Interpreting Revelation (Part 4)

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Modified Futurism

This position is often listed as a final option which attempts to combine the best of the preterist, idealist and futurist positions.  George Ladd, for example, combines idealism and futurism.  He held that most of Revelation was future, but only after chapter 6.  Chapter 6 is symbolic of the general flow of the church age, similar to the idealist position rather than the historicist. (Eerdmans, 1972).  One finds something very much like this approach in the recent commentary by Grant Osborne (Baker, 2002).

Greg Beale’s commentary attempts to be a “redemptive-historical form of modified idealism.” (Eerdmans, 1999).  He attempts to read the symbols very much like an idealist, but includes a future aspect as well.  The beast of chapter 13, for example, is representative of all the “anti-christs” throughout history, but also points to the ultimate Antichrist of the future.  For Beale, the idealist view is primary, the futurist is secondary.

Grant Osborne concurs with Beale’s approach, but emphasizes the future aspect of the prophecies.  Osborne defines apocalyptic as “the present addressed through parallels with the future” (22)  For example, Osborne feels the three and one half year great tribulation in Revelation serves as a model for all previous tribulations the church has faced.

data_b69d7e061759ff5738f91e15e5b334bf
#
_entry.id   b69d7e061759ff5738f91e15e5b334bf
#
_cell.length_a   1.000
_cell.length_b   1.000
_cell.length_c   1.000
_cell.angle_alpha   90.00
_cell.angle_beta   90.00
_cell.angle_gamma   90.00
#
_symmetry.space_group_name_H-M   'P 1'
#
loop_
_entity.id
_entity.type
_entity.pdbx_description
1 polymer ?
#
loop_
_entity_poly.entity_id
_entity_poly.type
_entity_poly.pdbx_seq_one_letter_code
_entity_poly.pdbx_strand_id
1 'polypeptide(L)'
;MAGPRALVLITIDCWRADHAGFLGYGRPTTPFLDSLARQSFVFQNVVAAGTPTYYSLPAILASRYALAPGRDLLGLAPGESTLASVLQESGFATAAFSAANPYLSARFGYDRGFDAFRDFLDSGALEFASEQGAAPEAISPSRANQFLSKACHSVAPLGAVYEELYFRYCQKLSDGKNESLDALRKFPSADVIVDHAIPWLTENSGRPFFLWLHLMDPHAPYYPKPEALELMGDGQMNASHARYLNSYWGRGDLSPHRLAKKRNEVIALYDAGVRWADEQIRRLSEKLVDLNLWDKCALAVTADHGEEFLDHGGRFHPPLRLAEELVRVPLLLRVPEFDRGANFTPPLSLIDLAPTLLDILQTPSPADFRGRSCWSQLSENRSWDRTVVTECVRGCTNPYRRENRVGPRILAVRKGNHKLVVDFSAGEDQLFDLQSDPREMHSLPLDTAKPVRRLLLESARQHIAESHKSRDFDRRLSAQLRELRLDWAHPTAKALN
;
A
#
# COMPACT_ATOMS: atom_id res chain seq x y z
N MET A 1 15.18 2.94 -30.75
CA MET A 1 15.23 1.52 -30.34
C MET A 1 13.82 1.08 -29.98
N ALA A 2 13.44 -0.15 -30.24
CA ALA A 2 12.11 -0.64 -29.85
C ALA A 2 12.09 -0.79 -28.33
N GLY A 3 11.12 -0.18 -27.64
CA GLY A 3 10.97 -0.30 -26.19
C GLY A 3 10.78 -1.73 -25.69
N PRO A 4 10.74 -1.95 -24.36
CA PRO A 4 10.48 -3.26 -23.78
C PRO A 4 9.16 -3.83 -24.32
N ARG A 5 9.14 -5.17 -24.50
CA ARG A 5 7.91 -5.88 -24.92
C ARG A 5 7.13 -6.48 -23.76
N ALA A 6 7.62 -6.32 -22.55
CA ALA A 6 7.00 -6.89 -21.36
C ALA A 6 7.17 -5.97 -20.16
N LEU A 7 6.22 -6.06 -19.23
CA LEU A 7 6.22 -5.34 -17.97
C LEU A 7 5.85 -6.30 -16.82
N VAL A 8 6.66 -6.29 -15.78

C. Marvin Pate writes as a contemporary dispensationalist attempting to read Revelation as a book about the future, to be understood as literal, but also to address some of the excesses of the dispensational approach (Four Views, Zondervan, 1998).  The criticism of dispensational futurism have merit; dispensationalism needs to “reinvent itself” in order to deal with the critique from Reformed writers (primarily a-mil and idealist / preterists).  This “re-invention” is modeled along the catchphrase “already / not yet”  as applied to the Kingdom of God in the Gospels by C. H. Dodd and later by George Ladd.  Progressive dispensationalism attempts to see both the presence of God’s kingdom in the present age while also looking for an ultimate fulfillment of the kingdom in the future.

I think that recent commentaries on Revelation (like Beale and Osborne) are less worried about futurist / preterist categories, and I think this is helpful.   While Robert Thomas’s two-volume work published by Moody is an example of a purely futurist commentary, most scholars are coming to the point where they realize Revelation is too complex for a single view.  John certainly was looking at events of his own day (preterism) and did in fact deal with the problem of evil faced by the church in all ages (idealism), and he certainly looks forward to the return of Jesus (futurism).   All three of these are necessary ingredients to a full understanding of Revelation.